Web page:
How to use a self watering pot (Greenery Unlimited review)

  • Home
  • blog
  • How to use a self watering pot (Greenery Unlimited review)
How to use a self watering pot (Greenery Unlimited review)

One of the hardest parts about having indoor plants, for me, is that I travel a lot. I love growing plants right inside my home, but every month or so I travel for a few weeks and all of my houseplants take a major beating.

I’ve tried a few different self watering methods, like watering globes, wine bottles, self-watering moss poles, and clay self watering spikes to keep the soil moist while I’m away.

But honestly, those methods fell short.

Watering globes drained straight through the pot and self watering spikes are really best for shorter trips for less than 2 weeks. Self-watering moss poles actually require a lot of watering on my part.

What I like about a self watering planter is that the water reservoir design allows the plant roots to take what they need from the reservoir and only when they need it.

So before my next trip, I decided to try out Greenery Unlimited’s self watering pot to see if it could make traveling a little easier.

Here’s how how to use a self watering pot, featuring Greenery Unlimited!

How self-watering pots work

Self-watering pots typically have a water reservoir that is connected to the potting soil via a wicking system. The wicking system consists of a porous material, such as clay pebbles in my case, that transports water from the reservoir to the potting soil. This allows the potted plant to receive a consistent supply of water, which reduces the need for frequent watering.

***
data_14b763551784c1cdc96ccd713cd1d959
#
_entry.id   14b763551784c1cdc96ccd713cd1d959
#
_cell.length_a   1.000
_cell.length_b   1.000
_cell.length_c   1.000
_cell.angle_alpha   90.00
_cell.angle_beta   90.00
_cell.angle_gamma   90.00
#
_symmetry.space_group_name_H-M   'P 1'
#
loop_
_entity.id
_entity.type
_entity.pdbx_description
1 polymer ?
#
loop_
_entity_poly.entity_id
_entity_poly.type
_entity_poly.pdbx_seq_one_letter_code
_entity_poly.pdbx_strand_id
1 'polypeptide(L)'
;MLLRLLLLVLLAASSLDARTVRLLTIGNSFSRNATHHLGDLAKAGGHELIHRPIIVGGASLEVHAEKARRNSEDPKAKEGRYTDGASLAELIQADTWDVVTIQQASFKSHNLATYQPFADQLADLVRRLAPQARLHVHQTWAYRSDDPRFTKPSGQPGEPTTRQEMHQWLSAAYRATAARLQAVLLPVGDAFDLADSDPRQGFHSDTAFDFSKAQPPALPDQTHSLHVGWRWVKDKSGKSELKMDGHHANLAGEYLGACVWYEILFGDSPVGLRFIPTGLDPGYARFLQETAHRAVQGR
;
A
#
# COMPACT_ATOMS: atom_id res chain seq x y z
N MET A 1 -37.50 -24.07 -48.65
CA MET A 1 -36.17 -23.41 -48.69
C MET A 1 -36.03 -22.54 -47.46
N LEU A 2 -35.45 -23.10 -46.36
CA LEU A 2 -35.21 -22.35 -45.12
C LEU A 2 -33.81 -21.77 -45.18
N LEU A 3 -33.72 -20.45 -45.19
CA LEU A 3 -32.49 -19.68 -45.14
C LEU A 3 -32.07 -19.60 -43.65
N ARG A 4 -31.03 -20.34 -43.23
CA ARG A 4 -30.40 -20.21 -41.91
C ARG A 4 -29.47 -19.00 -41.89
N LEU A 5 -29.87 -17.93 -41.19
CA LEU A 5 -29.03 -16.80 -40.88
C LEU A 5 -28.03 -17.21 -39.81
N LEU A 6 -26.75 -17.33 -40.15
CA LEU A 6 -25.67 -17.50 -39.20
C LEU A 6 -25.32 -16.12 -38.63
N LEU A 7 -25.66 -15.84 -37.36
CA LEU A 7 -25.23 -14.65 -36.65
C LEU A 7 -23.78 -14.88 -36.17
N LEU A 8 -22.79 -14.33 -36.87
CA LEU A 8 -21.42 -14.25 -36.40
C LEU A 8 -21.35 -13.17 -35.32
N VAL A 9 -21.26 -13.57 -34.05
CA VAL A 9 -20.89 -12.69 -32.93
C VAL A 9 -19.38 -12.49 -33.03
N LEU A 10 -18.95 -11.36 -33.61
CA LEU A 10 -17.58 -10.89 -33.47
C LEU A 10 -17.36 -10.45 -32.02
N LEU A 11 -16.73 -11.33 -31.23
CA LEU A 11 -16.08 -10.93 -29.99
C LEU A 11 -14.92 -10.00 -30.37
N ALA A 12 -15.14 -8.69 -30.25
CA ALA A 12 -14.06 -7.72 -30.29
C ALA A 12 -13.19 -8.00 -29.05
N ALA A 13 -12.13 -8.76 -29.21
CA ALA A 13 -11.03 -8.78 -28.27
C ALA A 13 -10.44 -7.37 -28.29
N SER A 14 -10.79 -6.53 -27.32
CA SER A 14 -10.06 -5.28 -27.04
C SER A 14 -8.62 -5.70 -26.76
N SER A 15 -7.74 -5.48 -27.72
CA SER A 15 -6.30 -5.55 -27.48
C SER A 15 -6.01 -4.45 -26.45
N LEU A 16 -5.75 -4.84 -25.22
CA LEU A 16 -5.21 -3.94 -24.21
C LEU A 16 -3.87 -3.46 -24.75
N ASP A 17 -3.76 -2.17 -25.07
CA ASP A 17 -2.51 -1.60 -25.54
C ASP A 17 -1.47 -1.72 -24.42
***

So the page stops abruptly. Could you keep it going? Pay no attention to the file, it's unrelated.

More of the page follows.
Other materials that can be used are cotton string or rope, sphagnum moss, or anything else that retains water.

how to use a self watering pot

How to use a self watering pot, step-by-step

Place the plastic basket in the hole of the pot. I placed the pot on top of the empty reservoir so that the basket didn’t push up into the clay pebbles.

self watering pot unboxing

Add clay pebbles.

add clay pebbles to self watering container

Add fresh potting soil. I love using Fox Farm.

Remove the potted plant from its original container and tease out some of the roots.

Drop it into the new pot and fill remaining gaps with fresh potting soil.

fill water reservoir with filtered water

Lift the pot and fill the water reservoir with fresh filtered water. I kept the water level just below the top of the ceramic plate to accommodate the bottom of the pot when I placed it on top of the water.

how to use a self-watering pot

How to maintain a self watering plant pot

  • fertilizing – you can add liquid fertilizer to the water, following the manufacturer instructions.
  • root pruning – when the roots begin to outgrow the space, you can trim the smaller thread plant roots to make space; Greenery Unlimited says to never cut away more than 1/3 of the of the root mass when pruning.
  • root flushing – if you choose to fertilizer your plant, then Greenery Unlimited recommends running the potted plant under gently running water for 10-20 minutes.
benefits of self watering pots

Greenery Unlimited self watering pot review

Greenery Unlimited offered to send us a pot to check out and write about. Of course, I accepted. I’ve been searching for something like this on Amazon for ages but haven’t really found any designs I liked.